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Tuesday, October 18, 2016, 22:24

France to hold global meeting on Mosul

By Agencies
France to hold global meeting on Mosul
Iraqi forces are deployed during an offensive to retake Mosul from Islamic State militants outside Mosul, Iraq, Oct 17, 2016. (Khalid Mohammed / AP)

KHAZER/PARIS -- France will host a ministerial-level meeting on Thursday to discuss the future of Mosul, the Islamic State's last Iraqi stronghold, after international coalition launched a major offensive to uproot the group, French Foreign Minister Jean-Marc Ayrault announced Tuesday.

Twenty countries including the United States, Turkey, Gulf states and European allies will take part in the meeting on Oct 20

"There is a need to anticipate, to prepare for the day after and the stabilization of Mosul after the military battle," Ayrault was quoted as saying by local media.

"We must win the war but also examine everything that can help to win peace. What will happen after? We must set up administration, and prepare stabilization," he added.

Twenty countries including the United States, Turkey, Gulf states and European allies will take part in the meeting on Oct 20.

Speaking to French diplomatic press, the French minister stressed that once IS is defeated, Iraqi authorities must develop a stabilization plan for Mosul and the region, protect civilians in the northern Iraqi city and provide humanitarian aid.

The French top diplomat warned that a defeat in Iraq would likely push militants to retreat to their Syrian stronghold of Reqqa.

"The coalition have to assume its responsibilities. After Mosul,  it's Raqqa and skipping that would be a serious mistake," Ayrault said. "We can't let the Islamic State reconstitute itself or strengthen to create an even more dangerous hub," he added.

Iraqi and Kurdish commanders said earlier Tuesday they have paused their advance on Mosul a day after the start of a massive operation to retake the Islamic State-held city, which is expected to take weeks, if not months.

The front lines to the east of Mosul were largely quiet, a day after Iraqi Kurdish forces advanced amid a barrage of US-led airstrikes and heavy artillery.

We have achieved our objectives

Col. Khathar Sheikhan, Kurdish forces

"We are just holding our positions," said Col. Khathar Sheikhan, of the Kurdish forces known as the peshmerga, which captured a handful of villages east of Mosul on Monday. "The Iraqi army will now advance past our arenas of control."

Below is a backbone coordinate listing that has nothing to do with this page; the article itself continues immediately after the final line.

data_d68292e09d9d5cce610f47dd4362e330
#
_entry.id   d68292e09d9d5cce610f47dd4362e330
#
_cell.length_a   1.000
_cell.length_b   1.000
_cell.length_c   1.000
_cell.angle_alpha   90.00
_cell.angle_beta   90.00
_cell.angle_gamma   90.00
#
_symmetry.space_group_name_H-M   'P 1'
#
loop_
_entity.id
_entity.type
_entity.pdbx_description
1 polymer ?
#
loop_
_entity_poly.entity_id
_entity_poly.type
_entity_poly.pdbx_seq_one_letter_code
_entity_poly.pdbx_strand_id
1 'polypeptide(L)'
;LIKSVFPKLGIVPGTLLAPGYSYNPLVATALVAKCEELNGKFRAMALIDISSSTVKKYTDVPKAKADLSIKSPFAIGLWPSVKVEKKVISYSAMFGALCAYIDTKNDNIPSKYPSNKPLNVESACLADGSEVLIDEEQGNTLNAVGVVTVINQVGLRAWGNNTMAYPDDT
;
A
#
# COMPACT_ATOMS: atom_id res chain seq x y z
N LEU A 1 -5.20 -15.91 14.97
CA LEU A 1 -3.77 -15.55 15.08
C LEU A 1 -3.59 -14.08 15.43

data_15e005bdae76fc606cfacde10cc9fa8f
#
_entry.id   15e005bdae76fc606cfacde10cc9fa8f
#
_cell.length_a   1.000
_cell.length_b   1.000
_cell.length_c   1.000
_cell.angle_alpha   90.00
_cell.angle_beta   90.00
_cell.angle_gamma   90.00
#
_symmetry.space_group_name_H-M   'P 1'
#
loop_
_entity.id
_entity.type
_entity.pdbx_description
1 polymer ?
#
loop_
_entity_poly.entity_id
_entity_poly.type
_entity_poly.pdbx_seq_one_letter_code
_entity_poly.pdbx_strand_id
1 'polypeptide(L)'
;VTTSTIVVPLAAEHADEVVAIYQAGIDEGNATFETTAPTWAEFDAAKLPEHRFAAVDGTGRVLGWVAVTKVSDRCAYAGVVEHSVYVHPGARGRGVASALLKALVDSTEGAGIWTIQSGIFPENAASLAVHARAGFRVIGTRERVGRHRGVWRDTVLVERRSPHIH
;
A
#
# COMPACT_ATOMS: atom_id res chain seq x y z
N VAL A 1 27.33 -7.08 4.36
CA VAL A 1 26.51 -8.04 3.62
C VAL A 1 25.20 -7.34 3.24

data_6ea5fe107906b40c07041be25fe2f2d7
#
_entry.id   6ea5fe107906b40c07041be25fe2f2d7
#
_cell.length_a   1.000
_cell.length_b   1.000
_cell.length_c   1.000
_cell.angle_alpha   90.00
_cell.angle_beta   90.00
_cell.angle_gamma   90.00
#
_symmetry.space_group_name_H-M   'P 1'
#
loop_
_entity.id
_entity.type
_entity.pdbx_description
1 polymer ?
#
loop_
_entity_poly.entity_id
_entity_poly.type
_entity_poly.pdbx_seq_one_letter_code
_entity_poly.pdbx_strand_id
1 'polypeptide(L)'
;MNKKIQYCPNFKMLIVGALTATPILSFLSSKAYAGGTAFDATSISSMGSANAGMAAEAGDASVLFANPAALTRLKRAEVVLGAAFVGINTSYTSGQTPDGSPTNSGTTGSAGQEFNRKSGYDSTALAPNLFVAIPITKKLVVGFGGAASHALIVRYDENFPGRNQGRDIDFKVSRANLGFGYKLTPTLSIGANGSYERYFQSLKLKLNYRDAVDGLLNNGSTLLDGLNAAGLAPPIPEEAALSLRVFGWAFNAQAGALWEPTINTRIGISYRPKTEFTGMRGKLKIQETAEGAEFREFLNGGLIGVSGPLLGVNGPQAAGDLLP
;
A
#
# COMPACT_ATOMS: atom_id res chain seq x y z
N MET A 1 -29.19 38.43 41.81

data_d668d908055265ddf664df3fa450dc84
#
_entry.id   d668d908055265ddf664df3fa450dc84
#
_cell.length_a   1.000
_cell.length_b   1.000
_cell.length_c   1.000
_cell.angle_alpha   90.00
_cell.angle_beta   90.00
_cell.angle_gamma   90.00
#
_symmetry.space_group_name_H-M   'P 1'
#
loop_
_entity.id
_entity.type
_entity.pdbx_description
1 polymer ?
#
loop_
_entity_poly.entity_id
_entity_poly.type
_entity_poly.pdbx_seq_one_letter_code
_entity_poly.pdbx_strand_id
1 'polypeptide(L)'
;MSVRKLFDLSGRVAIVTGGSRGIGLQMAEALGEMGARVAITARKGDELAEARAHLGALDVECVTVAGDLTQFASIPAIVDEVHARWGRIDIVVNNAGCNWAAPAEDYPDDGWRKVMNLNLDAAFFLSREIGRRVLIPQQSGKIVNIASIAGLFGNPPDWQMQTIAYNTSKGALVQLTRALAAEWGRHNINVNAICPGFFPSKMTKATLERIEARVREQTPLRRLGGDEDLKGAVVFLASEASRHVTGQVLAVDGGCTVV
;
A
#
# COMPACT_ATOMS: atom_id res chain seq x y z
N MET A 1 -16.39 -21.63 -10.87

"We have achieved our objectives," he said.

But an Iraqi special forces commander said his troops have delayed an advance following a request from Kurdish forces for more time to achieve their goals. It was not immediately possible to reconcile the conflicting accounts.

Brig. Gen. Haider Fadhil said his men had planned to move at dawn, but postponed the operation. He said Iraqi army and Kurdish commanders would meet later on Tuesday.

Iraqi Prime Minister Haider al-Abadi had announced the long-awaited offensive before dawn Monday, vowing to liberate the city from more than two years of extremist rule. Mosul is Iraq's second largest city and the IS group's last major urban bastion in the country.

The large and complex battle for Mosul is expected to last weeks or months. It will involve more than 25,000 troops, including the Iraqi army, the Kurdish peshmerga, Sunni tribal fighters and Shiite militias. The US military is providing air support and playing a supporting role on the ground.

A spokesman for the US-led coalition said the operation was proceeding as planned and that Iraqi forces were making "excellent progress."

READ MORE: Iraqi PM rejects Turkish claim on Mosul campaign

"There's no pause in efforts to liberate Mosul. Troops are on the move on various axes of advance toward the city," said Col. John Dorrian. "Some commanders have reached their objectives ahead of schedule after encountering light-to-moderate resistance."

By the end of the day Monday, Kurdish forces had retaken some 200 square kilometers (80 square miles), according to Massoud Barzani, the president of Iraq's largely autonomous Kurdish region.

Peshmerga commanders on the ground estimated they retook nine villages and pushed the front line with IS back eight kilometers (five miles). The front line east of Mosul is now some 30 kilometers (20 miles) from the city.

IS said it carried out 12 suicide attacks on Monday against the forces advancing on Mosul, including eight that targeted the peshmerga. The report carried by the IS-run Aamaq news agency said Iraqi forces had captured just three villages and that IS fighters had halted an advance from the south.

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